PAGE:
WASHINGTON columnist Robert Novak has finally broken his self-imposed silence and admitted that, yes, White House political hack Karl Rove was one of the confirming sources for his expose of the Bush Administration's vicious whispering campaign against a key critic of the Iraq War back in 2003.
Of course, we have to take Mr. Novak's word on this latest addendum to the saga of Valerie Plame. The veteran political writer is known in some quarters of the nation's capital as "Robert No-Facts."
At any rate, the disclosure helps to fill out the details of the deliberate outing of the CIA operative by administration leakers in retaliation against her husband, former ambassador Joseph Wilson. The couple recently filed a civil lawsuit for damages against Mr. Rove, Vice President Cheney, and Mr. Cheney's former aide, I. Lewis Libby.
Apparently trying to maintain at least a shred of journalistic integrity, Mr. Novak, who conceded that he cooperated with special prosecutor Patrick Fitzgerald and testified before a grand jury, still refuses to identify his primary source for the Plame column.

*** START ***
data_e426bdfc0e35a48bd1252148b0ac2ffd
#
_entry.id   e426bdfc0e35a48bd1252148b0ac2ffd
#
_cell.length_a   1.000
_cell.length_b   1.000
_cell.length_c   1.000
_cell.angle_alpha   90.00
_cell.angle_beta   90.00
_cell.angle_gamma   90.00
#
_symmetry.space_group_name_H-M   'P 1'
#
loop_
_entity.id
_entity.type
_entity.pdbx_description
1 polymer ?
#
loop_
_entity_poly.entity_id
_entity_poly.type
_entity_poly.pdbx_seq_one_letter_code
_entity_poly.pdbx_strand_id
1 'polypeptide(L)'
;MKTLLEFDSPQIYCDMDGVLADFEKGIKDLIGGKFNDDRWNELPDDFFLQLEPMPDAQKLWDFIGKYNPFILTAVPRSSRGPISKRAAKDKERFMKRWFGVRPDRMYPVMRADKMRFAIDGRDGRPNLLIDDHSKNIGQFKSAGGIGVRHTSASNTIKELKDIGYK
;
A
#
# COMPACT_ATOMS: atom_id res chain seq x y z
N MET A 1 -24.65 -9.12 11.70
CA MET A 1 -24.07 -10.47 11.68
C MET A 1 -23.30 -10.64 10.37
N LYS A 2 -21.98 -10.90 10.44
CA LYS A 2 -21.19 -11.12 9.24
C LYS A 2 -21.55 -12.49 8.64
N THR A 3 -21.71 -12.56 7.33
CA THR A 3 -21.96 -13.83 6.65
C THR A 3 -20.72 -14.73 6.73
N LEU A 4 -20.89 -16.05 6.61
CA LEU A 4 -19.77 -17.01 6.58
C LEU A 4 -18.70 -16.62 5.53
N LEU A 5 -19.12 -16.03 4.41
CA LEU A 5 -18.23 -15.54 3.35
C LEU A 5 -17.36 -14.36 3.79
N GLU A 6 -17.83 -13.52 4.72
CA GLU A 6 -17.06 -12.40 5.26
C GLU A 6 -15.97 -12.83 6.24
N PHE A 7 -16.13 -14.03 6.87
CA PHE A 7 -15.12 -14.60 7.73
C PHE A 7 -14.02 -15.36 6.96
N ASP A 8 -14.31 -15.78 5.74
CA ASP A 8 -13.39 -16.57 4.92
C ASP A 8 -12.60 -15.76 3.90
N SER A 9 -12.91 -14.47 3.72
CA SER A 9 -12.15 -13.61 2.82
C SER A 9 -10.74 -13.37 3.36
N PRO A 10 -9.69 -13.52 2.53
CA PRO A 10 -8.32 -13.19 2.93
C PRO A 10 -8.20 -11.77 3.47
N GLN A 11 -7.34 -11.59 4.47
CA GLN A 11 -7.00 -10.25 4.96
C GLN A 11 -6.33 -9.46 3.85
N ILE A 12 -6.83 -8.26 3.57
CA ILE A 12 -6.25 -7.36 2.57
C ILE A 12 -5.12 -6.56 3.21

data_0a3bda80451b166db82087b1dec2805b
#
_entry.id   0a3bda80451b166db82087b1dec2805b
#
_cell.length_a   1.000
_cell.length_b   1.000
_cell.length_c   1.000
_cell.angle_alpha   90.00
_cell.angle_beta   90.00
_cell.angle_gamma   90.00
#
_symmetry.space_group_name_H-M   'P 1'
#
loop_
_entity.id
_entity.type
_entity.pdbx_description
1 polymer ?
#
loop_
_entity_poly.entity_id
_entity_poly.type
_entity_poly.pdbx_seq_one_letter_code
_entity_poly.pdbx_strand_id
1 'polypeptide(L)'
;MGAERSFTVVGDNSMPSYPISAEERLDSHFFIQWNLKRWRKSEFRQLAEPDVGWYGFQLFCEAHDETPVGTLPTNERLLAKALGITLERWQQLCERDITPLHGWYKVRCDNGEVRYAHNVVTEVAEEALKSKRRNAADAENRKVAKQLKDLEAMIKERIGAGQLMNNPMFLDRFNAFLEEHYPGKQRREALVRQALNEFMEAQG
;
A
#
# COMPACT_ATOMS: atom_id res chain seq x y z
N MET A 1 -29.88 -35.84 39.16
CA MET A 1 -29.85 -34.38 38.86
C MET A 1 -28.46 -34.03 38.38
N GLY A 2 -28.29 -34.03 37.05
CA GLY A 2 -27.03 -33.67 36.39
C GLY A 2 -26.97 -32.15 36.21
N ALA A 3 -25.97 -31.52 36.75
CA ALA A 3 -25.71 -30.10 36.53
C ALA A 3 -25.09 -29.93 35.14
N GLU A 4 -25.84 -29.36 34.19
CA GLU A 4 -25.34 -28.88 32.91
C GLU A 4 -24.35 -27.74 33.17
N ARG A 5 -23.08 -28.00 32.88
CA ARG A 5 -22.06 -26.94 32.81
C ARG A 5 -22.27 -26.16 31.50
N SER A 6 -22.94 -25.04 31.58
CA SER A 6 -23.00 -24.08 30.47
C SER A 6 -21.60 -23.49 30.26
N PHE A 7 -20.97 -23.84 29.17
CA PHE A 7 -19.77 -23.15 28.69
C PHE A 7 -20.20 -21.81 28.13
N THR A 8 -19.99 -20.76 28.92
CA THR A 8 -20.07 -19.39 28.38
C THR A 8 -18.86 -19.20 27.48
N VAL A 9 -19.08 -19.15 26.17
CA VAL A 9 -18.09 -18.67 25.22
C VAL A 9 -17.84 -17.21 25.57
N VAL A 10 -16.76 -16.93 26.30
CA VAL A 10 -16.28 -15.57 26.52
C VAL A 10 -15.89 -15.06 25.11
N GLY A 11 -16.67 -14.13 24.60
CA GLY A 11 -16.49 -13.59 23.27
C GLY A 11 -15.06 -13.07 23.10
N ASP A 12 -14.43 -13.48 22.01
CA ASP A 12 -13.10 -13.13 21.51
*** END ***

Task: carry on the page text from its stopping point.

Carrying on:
Mr. Libby, who is under federal indictment for lying about his role in connection with the leak, is so far the only person charged criminally. Mr. Rove, notably, has skated.
The distinction between primary and secondary source seems to matter more in Washington than it does with the general public, as if one were worse than the other. What most Americans see in the leak case is one more example - in a long list - of administration deceit. President Bush initially threatened to fire anyone found responsible. But when the leakers were unmasked as White House officials, including his most trusted aide, the President took no disciplinary action.
Regardless of whether Ms. Plame is able to achieve any recompense for her damaged career, the leak and its aftermath illustrate the extreme depths of dirty trickery to which this administration will sink in order to achieve its political objectives.